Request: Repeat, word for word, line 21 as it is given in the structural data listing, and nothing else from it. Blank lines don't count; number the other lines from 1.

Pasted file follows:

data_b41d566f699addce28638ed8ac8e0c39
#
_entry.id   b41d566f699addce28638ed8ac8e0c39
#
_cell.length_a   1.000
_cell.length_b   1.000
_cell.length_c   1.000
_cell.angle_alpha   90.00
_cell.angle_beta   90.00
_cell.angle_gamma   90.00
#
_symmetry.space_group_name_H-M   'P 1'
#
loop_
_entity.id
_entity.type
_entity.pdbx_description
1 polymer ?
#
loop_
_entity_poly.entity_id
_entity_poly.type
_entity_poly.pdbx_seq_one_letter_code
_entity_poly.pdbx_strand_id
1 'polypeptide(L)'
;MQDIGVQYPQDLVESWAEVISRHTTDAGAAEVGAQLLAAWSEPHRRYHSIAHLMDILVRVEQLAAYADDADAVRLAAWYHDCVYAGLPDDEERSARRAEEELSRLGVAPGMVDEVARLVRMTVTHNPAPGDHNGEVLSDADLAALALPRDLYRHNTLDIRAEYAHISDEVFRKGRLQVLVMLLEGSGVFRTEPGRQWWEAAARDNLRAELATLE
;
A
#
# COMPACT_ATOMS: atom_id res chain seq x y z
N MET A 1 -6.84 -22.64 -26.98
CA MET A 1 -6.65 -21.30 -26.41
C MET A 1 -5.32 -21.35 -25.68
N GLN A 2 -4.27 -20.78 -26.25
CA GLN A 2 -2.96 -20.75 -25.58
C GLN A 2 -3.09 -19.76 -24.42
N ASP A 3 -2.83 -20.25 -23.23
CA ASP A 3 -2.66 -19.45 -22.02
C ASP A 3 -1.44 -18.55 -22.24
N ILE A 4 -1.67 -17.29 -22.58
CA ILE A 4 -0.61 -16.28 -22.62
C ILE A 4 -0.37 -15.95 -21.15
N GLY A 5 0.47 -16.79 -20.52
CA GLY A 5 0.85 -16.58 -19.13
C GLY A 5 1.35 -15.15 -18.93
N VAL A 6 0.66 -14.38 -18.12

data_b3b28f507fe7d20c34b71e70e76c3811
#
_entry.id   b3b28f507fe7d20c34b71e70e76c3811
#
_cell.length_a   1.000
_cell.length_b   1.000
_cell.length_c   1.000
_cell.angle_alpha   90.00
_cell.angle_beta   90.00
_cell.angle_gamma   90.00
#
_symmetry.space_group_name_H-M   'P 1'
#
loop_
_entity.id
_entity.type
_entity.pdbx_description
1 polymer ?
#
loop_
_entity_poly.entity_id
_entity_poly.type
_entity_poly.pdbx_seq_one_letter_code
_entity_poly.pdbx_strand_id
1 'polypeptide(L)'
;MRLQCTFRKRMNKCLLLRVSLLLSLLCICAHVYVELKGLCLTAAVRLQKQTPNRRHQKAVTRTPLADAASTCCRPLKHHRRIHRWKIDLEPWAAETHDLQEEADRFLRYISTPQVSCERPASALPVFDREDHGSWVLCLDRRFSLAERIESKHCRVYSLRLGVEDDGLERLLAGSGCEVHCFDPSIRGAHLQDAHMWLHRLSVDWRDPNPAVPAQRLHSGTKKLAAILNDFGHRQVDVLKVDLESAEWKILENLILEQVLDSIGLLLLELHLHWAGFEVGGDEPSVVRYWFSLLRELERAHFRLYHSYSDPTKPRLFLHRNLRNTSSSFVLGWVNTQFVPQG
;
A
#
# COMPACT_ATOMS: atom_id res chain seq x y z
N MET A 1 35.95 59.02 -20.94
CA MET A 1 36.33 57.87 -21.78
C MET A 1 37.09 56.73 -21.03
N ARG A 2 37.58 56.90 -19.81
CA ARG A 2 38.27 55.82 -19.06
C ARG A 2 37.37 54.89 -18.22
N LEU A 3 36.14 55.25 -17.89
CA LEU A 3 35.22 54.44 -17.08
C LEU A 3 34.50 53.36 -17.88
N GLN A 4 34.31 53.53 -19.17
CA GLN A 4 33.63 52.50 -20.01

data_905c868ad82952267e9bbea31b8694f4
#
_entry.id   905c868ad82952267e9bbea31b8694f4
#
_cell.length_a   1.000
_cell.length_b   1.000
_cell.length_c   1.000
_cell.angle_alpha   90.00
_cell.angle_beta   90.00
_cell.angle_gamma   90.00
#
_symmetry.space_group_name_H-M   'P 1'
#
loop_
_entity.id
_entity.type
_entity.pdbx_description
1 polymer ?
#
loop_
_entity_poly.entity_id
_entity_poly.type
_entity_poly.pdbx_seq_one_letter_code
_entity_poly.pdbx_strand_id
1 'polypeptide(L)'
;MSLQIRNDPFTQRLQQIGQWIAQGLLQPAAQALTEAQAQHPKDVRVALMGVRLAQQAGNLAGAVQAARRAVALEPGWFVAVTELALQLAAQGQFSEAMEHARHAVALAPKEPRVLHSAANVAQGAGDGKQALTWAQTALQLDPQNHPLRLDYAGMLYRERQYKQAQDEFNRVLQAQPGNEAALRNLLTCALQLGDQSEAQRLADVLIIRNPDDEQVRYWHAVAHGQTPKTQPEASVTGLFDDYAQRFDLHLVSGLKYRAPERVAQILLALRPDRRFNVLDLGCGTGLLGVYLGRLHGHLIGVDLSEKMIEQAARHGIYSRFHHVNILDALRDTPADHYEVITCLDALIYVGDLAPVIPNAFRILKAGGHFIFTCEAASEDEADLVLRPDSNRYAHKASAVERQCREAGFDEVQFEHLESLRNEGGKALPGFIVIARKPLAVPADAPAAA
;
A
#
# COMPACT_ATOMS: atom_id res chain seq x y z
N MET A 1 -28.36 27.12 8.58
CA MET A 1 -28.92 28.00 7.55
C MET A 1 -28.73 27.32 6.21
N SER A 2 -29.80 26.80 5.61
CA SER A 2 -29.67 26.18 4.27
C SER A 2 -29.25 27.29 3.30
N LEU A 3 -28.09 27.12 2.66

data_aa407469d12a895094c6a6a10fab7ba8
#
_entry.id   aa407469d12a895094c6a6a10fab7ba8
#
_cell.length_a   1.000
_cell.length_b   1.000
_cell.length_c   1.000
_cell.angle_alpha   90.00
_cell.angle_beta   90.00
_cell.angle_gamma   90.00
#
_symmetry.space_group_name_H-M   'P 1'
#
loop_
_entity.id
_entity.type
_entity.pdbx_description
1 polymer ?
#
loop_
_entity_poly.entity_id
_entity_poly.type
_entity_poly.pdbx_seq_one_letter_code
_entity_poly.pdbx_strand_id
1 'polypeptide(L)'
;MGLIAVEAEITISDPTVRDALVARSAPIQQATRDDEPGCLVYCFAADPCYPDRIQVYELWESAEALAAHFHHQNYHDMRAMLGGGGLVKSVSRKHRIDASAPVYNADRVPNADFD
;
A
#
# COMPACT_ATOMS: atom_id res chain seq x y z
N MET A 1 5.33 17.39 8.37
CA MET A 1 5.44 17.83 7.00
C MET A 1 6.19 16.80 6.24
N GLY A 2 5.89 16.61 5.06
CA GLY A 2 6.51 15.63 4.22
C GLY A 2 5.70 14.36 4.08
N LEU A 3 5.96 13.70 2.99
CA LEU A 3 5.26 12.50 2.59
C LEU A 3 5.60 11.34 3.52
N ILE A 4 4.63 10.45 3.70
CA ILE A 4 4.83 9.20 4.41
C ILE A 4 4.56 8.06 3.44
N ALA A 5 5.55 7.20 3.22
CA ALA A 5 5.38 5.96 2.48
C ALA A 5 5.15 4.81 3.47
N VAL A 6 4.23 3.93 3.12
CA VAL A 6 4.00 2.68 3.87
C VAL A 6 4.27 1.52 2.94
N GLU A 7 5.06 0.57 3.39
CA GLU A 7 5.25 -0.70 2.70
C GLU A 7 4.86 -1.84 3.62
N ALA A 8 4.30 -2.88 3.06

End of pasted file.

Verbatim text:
_entity_poly.entity_id